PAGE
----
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East Texas industrial systems jobs are ready for TSTC graduates

April 14, 2021 by Daniel Perry

(MARSHALL, Texas) – Rush Harris, executive director of the Marshall Economic Development Corp., said the need for industrial systems workers is being seen right now. 

Harris said he recently has spoken with two companies that need new workers. He said more than 20 companies in Harrison County and surrounding counties are searching for industrial systems employees.

This means job opportunities for graduates of Texas State Technical College’s Industrial Systems – Electrical Specialization in Marshall.

Edward Chaney, TSTC’s statewide chair of the Industrial Systems Technology program, said students focus on an array of skills in hands-on labs. Some of the classes taught in Marshall focus on basic hydraulics, basic electrical theory, compressors, and programmable logic controllers.

“Our students in Marshall are given a heavy dose of electrical skills but are also backed up with the mechanical skills needed to tie the two together and make a well-rounded technician,” Chaney said.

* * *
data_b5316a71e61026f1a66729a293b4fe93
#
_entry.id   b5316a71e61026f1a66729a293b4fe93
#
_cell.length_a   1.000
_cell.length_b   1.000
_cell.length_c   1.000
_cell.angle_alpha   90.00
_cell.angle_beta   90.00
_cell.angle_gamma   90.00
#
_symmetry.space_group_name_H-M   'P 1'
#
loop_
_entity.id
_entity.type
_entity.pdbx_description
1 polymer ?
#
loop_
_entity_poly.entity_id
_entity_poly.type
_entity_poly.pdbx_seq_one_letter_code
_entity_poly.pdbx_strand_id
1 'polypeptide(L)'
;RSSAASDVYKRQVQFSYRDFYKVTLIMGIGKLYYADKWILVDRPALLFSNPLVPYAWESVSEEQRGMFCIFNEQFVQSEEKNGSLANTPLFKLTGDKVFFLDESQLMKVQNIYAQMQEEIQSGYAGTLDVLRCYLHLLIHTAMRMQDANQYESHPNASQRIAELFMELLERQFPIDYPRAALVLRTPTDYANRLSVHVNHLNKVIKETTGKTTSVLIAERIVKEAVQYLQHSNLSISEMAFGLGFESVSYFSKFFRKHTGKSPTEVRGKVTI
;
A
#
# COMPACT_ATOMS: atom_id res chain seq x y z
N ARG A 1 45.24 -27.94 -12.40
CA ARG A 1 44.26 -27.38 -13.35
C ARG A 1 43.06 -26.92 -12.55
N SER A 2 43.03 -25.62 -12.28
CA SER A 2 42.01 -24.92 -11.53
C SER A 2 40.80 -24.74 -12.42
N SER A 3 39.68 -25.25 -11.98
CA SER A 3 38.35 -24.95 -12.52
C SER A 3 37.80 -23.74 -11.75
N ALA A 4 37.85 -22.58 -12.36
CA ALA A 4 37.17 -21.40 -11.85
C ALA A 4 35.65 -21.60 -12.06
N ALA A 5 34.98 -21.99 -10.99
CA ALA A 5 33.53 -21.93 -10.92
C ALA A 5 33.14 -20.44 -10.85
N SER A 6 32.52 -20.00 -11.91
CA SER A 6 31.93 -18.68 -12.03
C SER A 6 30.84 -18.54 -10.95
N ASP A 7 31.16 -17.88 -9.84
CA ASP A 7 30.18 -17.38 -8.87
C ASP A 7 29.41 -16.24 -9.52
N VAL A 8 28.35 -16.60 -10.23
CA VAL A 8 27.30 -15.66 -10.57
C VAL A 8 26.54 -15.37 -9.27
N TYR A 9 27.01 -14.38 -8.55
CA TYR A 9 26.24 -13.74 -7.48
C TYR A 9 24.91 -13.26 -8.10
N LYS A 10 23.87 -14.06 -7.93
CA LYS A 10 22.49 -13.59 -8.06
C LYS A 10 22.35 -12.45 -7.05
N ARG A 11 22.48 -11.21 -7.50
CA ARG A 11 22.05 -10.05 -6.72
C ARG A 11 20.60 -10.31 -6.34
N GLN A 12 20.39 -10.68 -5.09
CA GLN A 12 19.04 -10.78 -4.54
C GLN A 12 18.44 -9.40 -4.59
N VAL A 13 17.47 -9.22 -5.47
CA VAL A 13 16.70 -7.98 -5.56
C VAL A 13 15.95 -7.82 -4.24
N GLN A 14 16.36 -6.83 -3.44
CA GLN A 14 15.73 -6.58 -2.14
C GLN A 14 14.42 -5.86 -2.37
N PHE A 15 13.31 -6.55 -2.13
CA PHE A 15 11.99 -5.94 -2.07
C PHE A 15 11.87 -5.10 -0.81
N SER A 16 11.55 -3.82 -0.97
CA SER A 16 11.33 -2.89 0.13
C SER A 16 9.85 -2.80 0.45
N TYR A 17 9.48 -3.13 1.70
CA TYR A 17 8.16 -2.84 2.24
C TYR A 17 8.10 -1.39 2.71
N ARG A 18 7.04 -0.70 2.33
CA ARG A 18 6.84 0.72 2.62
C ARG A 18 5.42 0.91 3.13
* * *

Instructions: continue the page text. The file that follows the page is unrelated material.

He said the goal is for students to experience as much as they can about the work they will encounter after graduation.

“We don’t have near enough students to be able to fill the demand for good technicians,” Chaney said. “With an Industrial Systems Technology skill set, graduates have plenty of options available for placement, so the jobs are out there.”

Harris said industrial systems, like other technical fields, will see many workers retiring and newer employees needed to fill positions in the next few years.

“This creates an excellent opportunity for a high school graduate to move on and get an accessible two-year education specializing in industrial systems, where they will likely earn well above the median household income in Marshall,” Harris said. “These skills are in demand and can be learned for a reasonable price that allows a single person to make more money than most combined households bring in.”

The highest-paying career in the industrial systems field in the third quarter of 2020 in the East Texas Council of Governments’ 14-county region was electrical and electronics repairers, powerhouse, substation and relay, with those workers earning an annual mean wage of $70,800.

Harris said in the Marshall area, there are more than 2,100 workers in jobs that involve industrial systems. Their annual wages can be as high as $66,000, depending on industry and occupation.

TSTC’s Marshall campus offers an Associate of Applied Science degree in Industrial Systems – Electrical Specialization and an Industrial Systems Mechanic – Electrical certificate. Students have the opportunity to earn an Environmental Protection Agency Section 608 technician certification for handling refrigerants.

Registration for the summer and fall semesters continues at Texas State Technical College. For more information, go to

Lifeguard Ambulance Service EMTs travel similar paths to TSTC

April 13, 2021 by Ben Barkley